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I know that you can capture images from an HTML5 video stream using canvas and display them on the page. What I am interested in is can you use the canvas object to create an overlay on top of a web page and then capture a PNG snapshot of that page or part of it.

I would like to enhance our website reviewing tools by adding screen capture (within the browser page) which could then be submitted to a remote server.

YouTrack does this with a Java applet but is it possible with modern HTML5 techniques?

Any other suggested solutions to this problem would also be appreciated.


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I'm pretty sure that all browsers that support Canvas do off-screen rendering then composite into the page after drawing commands, so that would make this impossible. Sorry. – Iain Ballard Jun 24 '11 at 14:06
possible duplicate of Using HTML5/Canvas/Javascript to take screenshots – ChrisF Mar 8 '13 at 14:19
Have a look at Screensharing a browser tab in HTML5. It's about screensharing, but you can simplify this to just take a single page screenshot. – falconepl Oct 10 '15 at 11:27
up vote 6 down vote accepted

This gets asked a lot. The short answer is that it can't be done for security reasons.

The longer answers include mention of the drawWindow function that only FireFox has, which only works locally (again, for security reasons). In the future it may work once the user gives permission, like in the case of the Java applets of today. In the future, it might even be part of the spec and not a one-off thing done by Mozilla.

If you're feeling crazy, you could attempt to make an entire HTML renderer, take the DOM tree for the page, and attempt to render it in Canvas. This is a fool's errand.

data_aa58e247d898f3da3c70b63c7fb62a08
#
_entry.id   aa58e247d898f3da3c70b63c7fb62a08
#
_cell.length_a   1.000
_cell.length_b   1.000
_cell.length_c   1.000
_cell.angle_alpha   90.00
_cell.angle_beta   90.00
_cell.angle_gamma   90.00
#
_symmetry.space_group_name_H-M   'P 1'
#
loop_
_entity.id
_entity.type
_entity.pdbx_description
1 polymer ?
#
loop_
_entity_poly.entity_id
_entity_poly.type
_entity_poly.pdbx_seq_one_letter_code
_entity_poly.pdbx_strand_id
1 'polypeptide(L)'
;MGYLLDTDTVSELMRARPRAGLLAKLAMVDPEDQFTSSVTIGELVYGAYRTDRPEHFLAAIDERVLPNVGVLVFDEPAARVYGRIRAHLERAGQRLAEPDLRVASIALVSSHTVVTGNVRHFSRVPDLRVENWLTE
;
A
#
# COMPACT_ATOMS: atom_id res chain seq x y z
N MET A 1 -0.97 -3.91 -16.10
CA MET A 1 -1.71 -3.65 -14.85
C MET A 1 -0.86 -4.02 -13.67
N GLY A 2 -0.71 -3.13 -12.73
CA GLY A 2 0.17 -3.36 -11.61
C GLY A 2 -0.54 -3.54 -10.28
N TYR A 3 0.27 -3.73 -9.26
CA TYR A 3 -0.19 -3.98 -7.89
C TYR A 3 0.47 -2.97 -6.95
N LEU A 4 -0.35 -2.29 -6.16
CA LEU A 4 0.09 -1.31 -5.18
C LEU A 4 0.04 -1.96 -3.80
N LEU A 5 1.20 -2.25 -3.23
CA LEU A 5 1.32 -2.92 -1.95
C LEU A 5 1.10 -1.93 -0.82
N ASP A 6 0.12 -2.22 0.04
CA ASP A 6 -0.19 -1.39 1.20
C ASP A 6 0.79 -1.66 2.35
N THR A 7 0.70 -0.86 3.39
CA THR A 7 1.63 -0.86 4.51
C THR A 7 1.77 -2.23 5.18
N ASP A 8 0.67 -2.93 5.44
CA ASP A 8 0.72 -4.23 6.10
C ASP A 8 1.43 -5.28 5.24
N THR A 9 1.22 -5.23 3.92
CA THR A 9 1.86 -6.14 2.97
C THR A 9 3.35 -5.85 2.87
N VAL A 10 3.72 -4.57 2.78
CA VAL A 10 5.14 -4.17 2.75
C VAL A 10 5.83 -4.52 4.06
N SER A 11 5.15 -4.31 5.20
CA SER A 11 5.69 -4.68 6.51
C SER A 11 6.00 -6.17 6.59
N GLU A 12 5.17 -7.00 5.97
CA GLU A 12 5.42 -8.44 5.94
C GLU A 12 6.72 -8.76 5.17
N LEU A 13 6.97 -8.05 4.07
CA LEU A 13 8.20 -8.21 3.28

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You can "emulate" the screen view by reading the DOM and creating a canvas image with javascript from it. Have a look at and the underlying html2canvas script to get an idea how you can do it with purely Javascript (no plugins or server interaction necessary).

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This script allows you to take "screenshots" of webpages or parts of it, directly on the users browser. The screenshot is based on the DOM and as such may not be 100% accurate to the real representation as it does not make an actual screenshot, but builds the screenshot based on the information available on the page.

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There is a possibility to embed your HTML in a SVG image and render that SVG into canvas. There are limitations as to what the HTML can contain (e.g. no JavaScript and no external resources so images must be encoded in data URLs). Keeping that in mind, it may do your job.

This technique is documented and demoed on MDN.

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